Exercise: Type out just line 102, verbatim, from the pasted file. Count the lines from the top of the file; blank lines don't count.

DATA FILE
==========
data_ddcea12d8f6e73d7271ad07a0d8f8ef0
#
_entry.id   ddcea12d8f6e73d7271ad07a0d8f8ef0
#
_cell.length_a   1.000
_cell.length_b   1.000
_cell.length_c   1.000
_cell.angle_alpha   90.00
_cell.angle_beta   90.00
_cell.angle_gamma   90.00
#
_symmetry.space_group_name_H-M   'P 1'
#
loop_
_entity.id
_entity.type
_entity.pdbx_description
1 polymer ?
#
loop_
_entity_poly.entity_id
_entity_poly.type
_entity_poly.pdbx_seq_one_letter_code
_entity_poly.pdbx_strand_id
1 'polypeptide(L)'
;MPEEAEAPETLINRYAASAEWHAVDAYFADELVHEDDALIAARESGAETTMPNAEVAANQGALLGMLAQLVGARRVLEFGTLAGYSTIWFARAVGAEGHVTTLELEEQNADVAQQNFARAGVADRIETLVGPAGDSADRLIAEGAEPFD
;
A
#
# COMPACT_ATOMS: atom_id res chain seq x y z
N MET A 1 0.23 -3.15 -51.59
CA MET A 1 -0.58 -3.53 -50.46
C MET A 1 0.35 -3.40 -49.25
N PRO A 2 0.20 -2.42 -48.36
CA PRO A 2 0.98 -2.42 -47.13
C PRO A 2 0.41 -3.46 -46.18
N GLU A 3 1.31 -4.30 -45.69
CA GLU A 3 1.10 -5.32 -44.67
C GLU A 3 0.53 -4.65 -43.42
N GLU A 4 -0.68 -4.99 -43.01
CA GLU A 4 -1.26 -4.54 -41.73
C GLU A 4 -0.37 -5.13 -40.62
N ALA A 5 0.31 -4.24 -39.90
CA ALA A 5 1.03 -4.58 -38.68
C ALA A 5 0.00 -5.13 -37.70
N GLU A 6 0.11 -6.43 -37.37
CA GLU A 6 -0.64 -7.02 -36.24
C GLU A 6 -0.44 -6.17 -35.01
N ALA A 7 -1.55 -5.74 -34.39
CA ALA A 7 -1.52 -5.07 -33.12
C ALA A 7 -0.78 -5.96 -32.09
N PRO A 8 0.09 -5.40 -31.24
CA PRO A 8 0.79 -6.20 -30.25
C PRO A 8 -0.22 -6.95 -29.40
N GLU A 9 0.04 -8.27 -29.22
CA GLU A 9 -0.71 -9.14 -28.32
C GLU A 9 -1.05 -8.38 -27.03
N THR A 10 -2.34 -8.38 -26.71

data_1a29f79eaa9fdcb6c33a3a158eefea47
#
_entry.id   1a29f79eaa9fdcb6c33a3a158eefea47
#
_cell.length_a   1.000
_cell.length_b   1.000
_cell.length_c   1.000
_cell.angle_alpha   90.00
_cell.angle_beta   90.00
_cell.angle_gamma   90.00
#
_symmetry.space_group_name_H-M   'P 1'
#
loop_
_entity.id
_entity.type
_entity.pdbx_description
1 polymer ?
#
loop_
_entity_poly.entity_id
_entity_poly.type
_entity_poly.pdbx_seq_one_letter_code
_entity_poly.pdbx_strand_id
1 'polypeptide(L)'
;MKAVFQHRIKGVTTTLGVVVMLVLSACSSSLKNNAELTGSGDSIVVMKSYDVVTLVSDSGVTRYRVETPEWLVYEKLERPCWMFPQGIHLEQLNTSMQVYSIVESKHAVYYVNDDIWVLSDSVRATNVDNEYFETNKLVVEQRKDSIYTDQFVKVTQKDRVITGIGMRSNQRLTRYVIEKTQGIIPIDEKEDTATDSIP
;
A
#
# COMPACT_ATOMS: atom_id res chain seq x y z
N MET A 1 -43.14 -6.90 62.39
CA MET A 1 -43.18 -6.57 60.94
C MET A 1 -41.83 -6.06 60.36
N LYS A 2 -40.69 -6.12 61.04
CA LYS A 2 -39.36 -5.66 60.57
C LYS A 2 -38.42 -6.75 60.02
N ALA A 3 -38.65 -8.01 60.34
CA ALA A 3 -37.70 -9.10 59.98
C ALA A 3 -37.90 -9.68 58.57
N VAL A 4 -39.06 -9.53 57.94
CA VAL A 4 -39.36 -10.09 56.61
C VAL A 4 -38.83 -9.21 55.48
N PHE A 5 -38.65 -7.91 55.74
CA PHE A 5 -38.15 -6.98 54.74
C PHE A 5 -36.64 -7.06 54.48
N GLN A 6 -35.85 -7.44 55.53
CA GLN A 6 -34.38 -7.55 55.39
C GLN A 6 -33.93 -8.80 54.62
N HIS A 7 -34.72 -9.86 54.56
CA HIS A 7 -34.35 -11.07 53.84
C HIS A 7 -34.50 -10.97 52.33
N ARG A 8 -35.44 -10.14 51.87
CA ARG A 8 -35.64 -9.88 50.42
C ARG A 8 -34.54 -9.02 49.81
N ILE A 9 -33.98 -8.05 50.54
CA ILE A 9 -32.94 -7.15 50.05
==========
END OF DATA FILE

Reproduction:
CA PHE A 5 -38.15 -6.98 54.74